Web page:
Oh my...You planted 12 and had to much, I planted 25 oca plants and 5 Ulluco last spring and my oca definitely liked its location. The Ulluco seemed stunted so it might not make as many tubers but I might have more oca than I know what to do with. I hope my family likes it’s flavor. I did get multiple varieties though trying to get different flavor profiles as much as possible.

I am pondering putting the oca with my Jerusalem artichokes. Seems like they might do well together but the oca is dug later from all I have read. I typically leave root crops except onions in the ground and just dig as I want to eat them but I start digging them as soon as I think they can be harvested. Perhaps they can be planted side by side so I can harvest the Jerusalem artichokes earlier and leave the oca till later. All I know is that the oca needs more room at least in autumn then what it had.
1 year ago
So many great ideas. I will be able to keep adding some for years.

I have made a couple of orders Now and have 3 more Ulluco coming, 3 different Mashua, Crosne, hog peanut, 3 bulbs of camass so I can see how they do, a red Jerusalem Artichoke.  I have an unknown variety that was given me probably, white Fuseau but I am guessing, all I know is that it isn’t Stampede as I have had them before and the one I have now is different.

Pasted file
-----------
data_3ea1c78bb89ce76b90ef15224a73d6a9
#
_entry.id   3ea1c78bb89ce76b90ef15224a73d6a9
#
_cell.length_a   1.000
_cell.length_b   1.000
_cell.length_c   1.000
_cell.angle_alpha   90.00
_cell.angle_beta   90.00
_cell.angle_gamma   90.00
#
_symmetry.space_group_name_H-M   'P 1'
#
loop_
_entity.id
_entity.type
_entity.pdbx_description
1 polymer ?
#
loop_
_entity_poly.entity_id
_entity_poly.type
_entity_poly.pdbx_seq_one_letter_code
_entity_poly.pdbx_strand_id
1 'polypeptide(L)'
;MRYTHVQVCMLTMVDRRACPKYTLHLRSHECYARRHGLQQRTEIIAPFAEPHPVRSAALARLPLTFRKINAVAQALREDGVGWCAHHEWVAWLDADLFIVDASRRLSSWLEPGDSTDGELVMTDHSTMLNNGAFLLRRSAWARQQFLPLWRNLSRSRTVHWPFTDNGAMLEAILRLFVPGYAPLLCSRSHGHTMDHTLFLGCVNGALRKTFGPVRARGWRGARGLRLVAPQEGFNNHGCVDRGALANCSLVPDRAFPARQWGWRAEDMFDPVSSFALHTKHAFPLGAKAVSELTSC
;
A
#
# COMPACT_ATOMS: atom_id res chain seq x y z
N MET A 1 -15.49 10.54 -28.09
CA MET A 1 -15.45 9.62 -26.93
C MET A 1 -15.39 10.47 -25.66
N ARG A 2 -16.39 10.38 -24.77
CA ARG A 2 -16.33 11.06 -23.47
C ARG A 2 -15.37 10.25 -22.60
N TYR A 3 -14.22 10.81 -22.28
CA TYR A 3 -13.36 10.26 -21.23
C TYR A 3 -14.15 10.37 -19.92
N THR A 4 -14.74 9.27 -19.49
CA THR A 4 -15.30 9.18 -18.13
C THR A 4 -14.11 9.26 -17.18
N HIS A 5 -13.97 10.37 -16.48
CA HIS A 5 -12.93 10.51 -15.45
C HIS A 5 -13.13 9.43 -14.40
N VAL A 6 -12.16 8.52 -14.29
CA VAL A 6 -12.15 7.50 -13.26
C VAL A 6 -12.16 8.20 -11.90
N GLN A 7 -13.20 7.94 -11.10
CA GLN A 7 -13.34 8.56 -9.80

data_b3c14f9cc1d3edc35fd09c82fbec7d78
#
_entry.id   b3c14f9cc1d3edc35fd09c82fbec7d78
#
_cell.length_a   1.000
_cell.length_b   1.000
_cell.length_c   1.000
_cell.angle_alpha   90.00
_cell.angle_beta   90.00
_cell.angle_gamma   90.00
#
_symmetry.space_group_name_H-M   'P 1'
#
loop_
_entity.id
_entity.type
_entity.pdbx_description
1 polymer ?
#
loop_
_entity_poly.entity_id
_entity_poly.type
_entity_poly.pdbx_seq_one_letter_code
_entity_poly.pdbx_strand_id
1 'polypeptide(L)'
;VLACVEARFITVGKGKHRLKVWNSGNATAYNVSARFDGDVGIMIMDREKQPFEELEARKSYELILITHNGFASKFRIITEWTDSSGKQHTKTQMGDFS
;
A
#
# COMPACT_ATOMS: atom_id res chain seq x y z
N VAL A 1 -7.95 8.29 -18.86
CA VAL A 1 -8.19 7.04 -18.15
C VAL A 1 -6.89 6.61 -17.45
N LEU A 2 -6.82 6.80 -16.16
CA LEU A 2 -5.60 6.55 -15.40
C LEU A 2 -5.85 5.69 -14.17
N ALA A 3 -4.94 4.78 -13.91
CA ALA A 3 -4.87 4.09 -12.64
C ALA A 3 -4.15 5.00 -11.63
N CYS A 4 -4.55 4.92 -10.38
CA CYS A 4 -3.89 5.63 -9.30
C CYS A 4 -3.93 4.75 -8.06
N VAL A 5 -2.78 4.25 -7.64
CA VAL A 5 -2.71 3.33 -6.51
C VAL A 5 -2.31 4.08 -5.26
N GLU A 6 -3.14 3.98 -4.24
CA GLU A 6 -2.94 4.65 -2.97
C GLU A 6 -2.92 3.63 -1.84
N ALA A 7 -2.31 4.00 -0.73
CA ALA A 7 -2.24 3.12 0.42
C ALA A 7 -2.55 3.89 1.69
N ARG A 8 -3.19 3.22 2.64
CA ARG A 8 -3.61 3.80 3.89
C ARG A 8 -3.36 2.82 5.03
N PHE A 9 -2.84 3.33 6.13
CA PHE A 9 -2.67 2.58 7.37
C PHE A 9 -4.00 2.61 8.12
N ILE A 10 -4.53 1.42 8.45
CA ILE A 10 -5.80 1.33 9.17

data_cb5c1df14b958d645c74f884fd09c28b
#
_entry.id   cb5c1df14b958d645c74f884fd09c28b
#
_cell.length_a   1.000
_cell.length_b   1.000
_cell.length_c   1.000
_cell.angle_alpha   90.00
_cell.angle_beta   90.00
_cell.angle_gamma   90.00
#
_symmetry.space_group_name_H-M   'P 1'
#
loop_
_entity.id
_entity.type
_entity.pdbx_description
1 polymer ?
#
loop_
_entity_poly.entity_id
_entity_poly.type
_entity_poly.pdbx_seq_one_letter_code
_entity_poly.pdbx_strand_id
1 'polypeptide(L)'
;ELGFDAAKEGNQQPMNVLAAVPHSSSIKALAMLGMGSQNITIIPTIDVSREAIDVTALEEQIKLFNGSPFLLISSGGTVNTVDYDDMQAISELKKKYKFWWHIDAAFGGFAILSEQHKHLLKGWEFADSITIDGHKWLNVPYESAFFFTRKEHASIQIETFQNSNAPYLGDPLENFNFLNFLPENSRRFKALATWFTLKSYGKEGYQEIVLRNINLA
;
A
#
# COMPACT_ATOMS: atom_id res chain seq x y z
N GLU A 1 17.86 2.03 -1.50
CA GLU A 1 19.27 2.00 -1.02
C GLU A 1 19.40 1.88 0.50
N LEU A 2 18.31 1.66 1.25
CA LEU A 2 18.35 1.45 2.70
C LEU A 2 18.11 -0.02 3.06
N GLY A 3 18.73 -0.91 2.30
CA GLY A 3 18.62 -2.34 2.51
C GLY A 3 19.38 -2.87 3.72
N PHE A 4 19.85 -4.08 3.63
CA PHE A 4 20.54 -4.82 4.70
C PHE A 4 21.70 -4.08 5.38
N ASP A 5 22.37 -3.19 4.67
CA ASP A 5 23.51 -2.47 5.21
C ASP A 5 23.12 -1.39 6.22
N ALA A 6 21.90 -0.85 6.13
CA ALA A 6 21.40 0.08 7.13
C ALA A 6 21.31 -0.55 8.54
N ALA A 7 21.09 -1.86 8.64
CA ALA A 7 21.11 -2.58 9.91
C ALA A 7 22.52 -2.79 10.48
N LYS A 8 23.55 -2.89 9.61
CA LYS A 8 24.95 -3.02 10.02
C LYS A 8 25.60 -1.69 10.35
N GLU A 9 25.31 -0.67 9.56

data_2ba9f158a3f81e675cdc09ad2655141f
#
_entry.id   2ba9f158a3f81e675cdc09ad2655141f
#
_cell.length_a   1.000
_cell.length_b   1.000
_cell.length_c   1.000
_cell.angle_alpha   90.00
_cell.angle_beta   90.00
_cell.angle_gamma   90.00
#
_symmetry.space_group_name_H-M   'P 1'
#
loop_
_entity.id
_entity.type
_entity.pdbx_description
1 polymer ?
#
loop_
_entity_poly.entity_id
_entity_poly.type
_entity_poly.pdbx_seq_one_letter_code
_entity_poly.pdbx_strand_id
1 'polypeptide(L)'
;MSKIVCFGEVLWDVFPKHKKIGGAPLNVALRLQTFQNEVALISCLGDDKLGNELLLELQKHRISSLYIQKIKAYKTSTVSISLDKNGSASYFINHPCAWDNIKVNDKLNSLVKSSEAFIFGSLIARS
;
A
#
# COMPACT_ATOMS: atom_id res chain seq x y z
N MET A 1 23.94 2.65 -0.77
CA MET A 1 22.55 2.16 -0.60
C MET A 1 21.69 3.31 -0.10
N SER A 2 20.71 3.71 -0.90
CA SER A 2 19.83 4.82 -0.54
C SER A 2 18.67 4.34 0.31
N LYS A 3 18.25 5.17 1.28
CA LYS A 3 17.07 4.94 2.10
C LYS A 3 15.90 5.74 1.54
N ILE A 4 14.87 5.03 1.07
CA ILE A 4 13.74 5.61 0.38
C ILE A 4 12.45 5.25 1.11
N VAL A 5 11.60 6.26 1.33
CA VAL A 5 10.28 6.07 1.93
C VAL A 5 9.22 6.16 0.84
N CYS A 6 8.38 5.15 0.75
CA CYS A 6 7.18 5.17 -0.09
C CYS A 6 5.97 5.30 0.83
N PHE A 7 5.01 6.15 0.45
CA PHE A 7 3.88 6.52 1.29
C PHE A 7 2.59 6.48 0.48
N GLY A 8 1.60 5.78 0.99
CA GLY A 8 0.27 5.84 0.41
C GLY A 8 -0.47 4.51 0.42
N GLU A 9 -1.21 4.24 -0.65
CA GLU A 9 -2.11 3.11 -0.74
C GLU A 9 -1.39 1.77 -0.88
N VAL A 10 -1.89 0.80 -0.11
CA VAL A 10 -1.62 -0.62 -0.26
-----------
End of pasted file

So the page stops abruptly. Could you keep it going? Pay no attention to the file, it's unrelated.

Also included in the orders were Achocha Cyclanthera brachystegia and Jacob’s tears. I also have three different hardy kiwis to plant as well as 1 hosta.

Some of these were added as the cost was negligible and the shipping was fixed already by the other things I was ordering. I am still wanting to get some currants and sea kale and if I can find them for next summer.

Now all I have to do is figure out were to put all of the plants I have coming.

Thanks again everyone for all the wonderful ideas.
1 year ago
Frost has killed most of the tops now but before they got hit I measured the other varieties by lifting the stems to see how tall they could reach. All of the varieties reached about 4 foot high so apparently the OE Blush only got that tall by climbing the tomatoes and their supports. Should be interesting to see how they produce on the tubers.
1 year ago

Do they eat your garden plants too?

I do have to have fence off most garden beds, particularly in late spring through early autumn. The ducks and geese don’t eat most perennials or bushes. The geese munch new bamboo shoots badly in spring. Any of the birds would completely eat any kale green, purslane, or lettuce to nothing. They don’t bother my tomatoes unless I am harvesting then they think they are helping me. Potatoes they seldom bother unless they can see a tuber at the surface. Ripe blueberries hanging low they will occasionally nibble.

They do an amazing job of keeping me walkways down and bushes weed free. Strawberries are safe but occasionally they take a berry. My oca they have no interest except when I am messing with it, then the geese take a few polite nibbles to support my work. As the grass grows quickly they loose interest in many garden plants and my tree collard leaves sticking over the garden bed fence are ignored. One of the best aspects of having them in the garden is the ducks eat slugs. When I moved here they were everywhere. I seldom see them now.
1 year ago